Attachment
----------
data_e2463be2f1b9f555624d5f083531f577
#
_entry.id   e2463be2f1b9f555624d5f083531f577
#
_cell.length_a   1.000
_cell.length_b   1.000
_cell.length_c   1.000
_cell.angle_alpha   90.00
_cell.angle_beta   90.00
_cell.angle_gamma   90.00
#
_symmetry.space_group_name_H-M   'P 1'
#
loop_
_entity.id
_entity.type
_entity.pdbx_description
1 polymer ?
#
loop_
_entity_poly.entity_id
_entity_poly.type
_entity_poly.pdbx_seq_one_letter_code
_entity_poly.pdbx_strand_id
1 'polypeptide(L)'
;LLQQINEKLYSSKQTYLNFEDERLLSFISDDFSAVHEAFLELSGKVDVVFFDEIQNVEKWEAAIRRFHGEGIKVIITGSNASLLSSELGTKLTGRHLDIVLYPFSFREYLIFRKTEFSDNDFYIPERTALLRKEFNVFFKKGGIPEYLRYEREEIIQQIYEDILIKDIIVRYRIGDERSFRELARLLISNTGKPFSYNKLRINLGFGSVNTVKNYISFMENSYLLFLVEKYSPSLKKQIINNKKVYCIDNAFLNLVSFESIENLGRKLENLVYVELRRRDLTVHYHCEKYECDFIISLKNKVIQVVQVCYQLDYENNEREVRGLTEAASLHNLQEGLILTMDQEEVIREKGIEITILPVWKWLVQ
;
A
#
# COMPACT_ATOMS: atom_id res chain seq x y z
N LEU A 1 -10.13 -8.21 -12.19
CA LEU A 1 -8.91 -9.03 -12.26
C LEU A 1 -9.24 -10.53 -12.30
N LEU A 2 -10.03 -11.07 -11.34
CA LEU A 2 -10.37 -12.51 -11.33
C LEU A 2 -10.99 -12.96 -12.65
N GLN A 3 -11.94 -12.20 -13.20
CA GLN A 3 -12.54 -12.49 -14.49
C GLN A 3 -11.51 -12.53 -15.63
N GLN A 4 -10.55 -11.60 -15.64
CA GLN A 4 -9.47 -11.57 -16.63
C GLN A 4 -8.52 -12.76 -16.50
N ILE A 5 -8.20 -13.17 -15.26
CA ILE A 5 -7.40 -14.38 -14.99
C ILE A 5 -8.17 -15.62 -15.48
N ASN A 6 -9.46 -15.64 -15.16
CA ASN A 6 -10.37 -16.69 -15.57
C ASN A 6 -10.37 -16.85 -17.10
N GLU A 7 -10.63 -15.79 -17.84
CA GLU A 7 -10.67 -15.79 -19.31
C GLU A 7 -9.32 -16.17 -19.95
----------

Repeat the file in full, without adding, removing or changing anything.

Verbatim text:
data_e2463be2f1b9f555624d5f083531f577
#
_entry.id   e2463be2f1b9f555624d5f083531f577
#
_cell.length_a   1.000
_cell.length_b   1.000
_cell.length_c   1.000
_cell.angle_alpha   90.00
_cell.angle_beta   90.00
_cell.angle_gamma   90.00
#
_symmetry.space_group_name_H-M   'P 1'
#
loop_
_entity.id
_entity.type
_entity.pdbx_description
1 polymer ?
#
loop_
_entity_poly.entity_id
_entity_poly.type
_entity_poly.pdbx_seq_one_letter_code
_entity_poly.pdbx_strand_id
1 'polypeptide(L)'
;LLQQINEKLYSSKQTYLNFEDERLLSFISDDFSAVHEAFLELSGKVDVVFFDEIQNVEKWEAAIRRFHGEGIKVIITGSNASLLSSELGTKLTGRHLDIVLYPFSFREYLIFRKTEFSDNDFYIPERTALLRKEFNVFFKKGGIPEYLRYEREEIIQQIYEDILIKDIIVRYRIGDERSFRELARLLISNTGKPFSYNKLRINLGFGSVNTVKNYISFMENSYLLFLVEKYSPSLKKQIINNKKVYCIDNAFLNLVSFESIENLGRKLENLVYVELRRRDLTVHYHCEKYECDFIISLKNKVIQVVQVCYQLDYENNEREVRGLTEAASLHNLQEGLILTMDQEEVIREKGIEITILPVWKWLVQ
;
A
#
# COMPACT_ATOMS: atom_id res chain seq x y z
N LEU A 1 -10.13 -8.21 -12.19
CA LEU A 1 -8.91 -9.03 -12.26
C LEU A 1 -9.24 -10.53 -12.30
N LEU A 2 -10.03 -11.07 -11.34
CA LEU A 2 -10.37 -12.51 -11.33
C LEU A 2 -10.99 -12.96 -12.65
N GLN A 3 -11.94 -12.20 -13.20
CA GLN A 3 -12.54 -12.49 -14.49
C GLN A 3 -11.51 -12.53 -15.63
N GLN A 4 -10.55 -11.60 -15.64
CA GLN A 4 -9.47 -11.57 -16.63
C GLN A 4 -8.52 -12.76 -16.50
N ILE A 5 -8.20 -13.17 -15.26
CA ILE A 5 -7.40 -14.38 -14.99
C ILE A 5 -8.17 -15.62 -15.48
N ASN A 6 -9.46 -15.64 -15.16
CA ASN A 6 -10.37 -16.69 -15.57
C ASN A 6 -10.37 -16.85 -17.10
N GLU A 7 -10.63 -15.79 -17.84
CA GLU A 7 -10.67 -15.79 -19.31
C GLU A 7 -9.32 -16.17 -19.95